The group developing the NSLS-II inelastic x-ray scattering (IXS) beamline, one of the facility's six “project” beamlines, recently reached an important development milestone. In tests of the optics systems that make up the heart of the beamline, the researchers achieved an energy resolution as low as 0.9 meV, an accomplishment that suggests they are well on their way to their final goal of 0.1 meV.
The IXS team: (sitting, from left) Alessandro Cunsolo, David Levy, and Scott Coburn; (standing, from left) Nalaka Kodituwakku, Yong Cai, Jeff Keister, Leo Reffi, Yuriy Stetsko, and Alexey Suvorov.
Resolution is a measure of the x-ray beam's overall quality and refers to how far the energy of the beam differs from its target energy, which for the IXS beamline is approximately 9.13 keV (9.13 kilo-electron-volts, or 9,130 eV).
“We're very excited that we've taken the first step toward our ultimate goal of 0.1 meV,” said Yong Cai, the IXS group leader. “But it's been quite difficult.”
The basic optical structure of the beamline consists of a lens to focus the x-ray beam and a series of crystal-based monochromators, which are devices designed to extract x-rays of a particular energy from the beam as it is siphoned off the main storage ring. In practice, even the best monochromators deliver x-rays with a range of energies. Making that range as small as possible – in other words, making the resolution as small as possible – is key to ensuring the beamline will perform as promised.
Scott Coburn (left) and Yong Cai inspect the alignment of a crystal holder, one of three holders that house the trio of crystals that make up the IXS beamline's monochromator.
At the energies produced by NSLS-II, it is much harder to achieve a small resolution, due to the ways x-rays diffract in a crystal, and Cai and his group have been working toward this goal for three years. Among their efforts were determining how to build an optical setup that is mobile, so that it can be shipped to other third-generation synchrotrons for testing.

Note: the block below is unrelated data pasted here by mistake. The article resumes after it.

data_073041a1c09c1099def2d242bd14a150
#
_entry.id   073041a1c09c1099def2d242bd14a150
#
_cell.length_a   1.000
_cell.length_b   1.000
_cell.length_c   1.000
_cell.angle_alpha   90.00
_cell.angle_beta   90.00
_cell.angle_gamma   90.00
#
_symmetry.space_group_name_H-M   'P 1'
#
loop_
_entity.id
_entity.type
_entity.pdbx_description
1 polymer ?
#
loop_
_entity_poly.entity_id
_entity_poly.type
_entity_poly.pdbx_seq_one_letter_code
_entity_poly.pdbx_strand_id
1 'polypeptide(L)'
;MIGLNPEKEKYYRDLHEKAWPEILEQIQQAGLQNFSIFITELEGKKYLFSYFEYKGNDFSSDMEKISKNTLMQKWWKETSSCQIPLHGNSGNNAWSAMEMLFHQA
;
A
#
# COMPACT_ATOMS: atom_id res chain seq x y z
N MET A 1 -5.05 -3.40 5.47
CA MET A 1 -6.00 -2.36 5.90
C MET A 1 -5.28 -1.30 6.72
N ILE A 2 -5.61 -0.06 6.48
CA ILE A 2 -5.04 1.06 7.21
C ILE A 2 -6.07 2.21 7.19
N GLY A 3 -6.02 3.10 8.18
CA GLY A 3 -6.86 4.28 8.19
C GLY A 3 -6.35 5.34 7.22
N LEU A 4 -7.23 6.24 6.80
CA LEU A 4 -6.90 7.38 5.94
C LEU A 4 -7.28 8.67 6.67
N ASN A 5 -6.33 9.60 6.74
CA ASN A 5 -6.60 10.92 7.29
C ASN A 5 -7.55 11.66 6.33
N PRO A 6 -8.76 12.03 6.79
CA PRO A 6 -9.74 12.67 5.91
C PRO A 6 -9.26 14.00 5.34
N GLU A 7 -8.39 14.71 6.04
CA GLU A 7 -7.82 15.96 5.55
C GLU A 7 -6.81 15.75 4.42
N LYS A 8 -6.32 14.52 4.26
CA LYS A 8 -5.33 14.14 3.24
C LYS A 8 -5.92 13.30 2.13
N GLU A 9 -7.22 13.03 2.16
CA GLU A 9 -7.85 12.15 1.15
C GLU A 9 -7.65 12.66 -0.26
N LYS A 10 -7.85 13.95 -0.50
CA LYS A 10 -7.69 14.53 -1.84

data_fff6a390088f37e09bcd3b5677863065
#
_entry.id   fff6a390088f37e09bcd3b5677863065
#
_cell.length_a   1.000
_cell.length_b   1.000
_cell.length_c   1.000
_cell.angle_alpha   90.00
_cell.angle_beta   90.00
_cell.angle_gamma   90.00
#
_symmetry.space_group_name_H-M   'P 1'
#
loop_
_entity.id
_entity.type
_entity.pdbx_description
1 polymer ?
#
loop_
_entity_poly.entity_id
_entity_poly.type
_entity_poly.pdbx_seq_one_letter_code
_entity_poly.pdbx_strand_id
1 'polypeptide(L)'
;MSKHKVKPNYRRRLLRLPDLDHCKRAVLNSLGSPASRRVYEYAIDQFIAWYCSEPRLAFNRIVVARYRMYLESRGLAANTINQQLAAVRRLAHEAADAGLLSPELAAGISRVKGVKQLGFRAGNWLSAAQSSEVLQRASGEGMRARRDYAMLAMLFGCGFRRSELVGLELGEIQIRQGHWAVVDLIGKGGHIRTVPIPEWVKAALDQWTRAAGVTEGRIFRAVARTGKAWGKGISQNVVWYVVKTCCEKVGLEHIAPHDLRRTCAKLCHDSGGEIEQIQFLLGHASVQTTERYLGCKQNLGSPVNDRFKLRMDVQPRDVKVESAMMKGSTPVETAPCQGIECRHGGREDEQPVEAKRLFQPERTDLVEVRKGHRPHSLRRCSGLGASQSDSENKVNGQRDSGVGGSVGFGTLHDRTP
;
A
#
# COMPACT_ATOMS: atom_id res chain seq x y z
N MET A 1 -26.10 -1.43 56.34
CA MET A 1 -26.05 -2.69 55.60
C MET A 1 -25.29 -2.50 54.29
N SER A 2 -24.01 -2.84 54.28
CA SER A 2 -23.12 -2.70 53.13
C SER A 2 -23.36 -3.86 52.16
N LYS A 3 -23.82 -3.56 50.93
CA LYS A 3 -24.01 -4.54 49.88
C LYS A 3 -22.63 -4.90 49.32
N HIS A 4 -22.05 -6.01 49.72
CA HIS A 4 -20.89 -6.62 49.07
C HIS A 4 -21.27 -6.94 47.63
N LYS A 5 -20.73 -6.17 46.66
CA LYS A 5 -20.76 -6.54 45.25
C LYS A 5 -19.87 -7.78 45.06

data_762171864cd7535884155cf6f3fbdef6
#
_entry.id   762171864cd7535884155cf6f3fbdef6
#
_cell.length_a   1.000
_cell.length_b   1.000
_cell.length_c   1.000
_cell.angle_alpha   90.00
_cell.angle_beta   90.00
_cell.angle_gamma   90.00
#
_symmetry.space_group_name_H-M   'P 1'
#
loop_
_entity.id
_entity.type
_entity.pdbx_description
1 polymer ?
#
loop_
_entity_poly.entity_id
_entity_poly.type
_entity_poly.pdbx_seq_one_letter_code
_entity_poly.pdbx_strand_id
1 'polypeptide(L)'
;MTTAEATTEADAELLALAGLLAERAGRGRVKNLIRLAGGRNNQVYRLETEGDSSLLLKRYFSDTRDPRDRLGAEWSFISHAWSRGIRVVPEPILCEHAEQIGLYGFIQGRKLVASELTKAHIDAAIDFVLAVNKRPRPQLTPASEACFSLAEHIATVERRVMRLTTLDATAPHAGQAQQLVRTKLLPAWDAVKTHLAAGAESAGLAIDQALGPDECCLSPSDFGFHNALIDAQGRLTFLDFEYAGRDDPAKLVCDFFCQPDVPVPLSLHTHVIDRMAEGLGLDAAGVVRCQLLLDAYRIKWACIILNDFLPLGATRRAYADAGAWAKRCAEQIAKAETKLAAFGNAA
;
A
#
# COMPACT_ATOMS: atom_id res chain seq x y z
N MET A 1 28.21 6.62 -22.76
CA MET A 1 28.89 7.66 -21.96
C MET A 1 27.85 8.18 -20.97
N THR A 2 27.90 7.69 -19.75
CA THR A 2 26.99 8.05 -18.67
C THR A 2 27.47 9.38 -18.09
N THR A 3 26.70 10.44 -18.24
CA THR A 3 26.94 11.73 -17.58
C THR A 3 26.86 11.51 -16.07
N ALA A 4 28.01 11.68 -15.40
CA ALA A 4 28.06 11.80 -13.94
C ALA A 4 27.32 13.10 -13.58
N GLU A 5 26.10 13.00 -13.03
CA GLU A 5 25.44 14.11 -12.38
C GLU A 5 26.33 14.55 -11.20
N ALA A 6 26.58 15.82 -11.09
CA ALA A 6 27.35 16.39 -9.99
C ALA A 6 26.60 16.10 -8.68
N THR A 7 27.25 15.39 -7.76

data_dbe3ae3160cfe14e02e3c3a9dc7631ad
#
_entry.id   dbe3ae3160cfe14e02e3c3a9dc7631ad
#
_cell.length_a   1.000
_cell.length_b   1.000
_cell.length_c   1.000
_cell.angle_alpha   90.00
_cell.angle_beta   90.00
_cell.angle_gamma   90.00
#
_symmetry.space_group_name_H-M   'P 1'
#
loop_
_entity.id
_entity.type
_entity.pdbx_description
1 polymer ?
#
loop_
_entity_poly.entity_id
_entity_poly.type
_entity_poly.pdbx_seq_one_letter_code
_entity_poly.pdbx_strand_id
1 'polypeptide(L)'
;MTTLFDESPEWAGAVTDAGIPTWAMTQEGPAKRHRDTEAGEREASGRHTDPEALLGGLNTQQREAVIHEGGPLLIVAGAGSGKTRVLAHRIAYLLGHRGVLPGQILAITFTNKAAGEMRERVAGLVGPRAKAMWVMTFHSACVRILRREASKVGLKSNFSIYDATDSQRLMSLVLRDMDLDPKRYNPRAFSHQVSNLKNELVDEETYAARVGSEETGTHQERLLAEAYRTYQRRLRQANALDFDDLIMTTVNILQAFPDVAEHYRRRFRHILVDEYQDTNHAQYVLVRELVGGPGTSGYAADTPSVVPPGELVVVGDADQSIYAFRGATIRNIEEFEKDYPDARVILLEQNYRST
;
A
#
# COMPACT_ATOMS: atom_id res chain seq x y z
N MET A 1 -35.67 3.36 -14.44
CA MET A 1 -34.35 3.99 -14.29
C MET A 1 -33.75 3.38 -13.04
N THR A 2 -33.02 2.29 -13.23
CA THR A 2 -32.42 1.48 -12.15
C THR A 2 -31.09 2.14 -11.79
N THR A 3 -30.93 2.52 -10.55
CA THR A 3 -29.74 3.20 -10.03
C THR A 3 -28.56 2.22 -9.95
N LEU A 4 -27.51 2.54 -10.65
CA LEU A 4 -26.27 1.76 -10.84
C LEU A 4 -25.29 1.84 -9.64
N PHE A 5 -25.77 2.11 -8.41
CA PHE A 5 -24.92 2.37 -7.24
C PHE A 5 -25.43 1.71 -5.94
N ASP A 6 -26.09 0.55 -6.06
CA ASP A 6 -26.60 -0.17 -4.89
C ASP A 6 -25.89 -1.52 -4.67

The first test, in February 2011, took place at the SPring-8 synchrotron in Japan. When that didn't go as well as anticipated, the group shipped the system back to NSLS to work on it further. They learned how to better align the optical components and installed a higher quality set of crystals, ordered from a Japanese company.
In July, they brought the system back to SPring-8 for a second test, where they measured a resolution of 0.9 meV. They also achieved an impressive “spectral efficiency,” a property that ultimately determines the intensity of the beam. Their target was 10 percent, but they measured rates up to 20 percent.
Since July's test didn't incorporate all of the beamline's optical components, further tests are scheduled. The next round, in October and November, will take place at the PETRA III synchrotron in Germany, followed by a trip back to SPring-8 in February.
The members of the IXS R&D group also include Jeff Keister, Scott Coburn, Yuriy Stetsko, Nalaka Kodituwakku, Alexey Suvorov, Leo Reffi, David Levy and Alessandro Cunsolo.
- Laura Mgrdichian, Photon Sciences Science Writer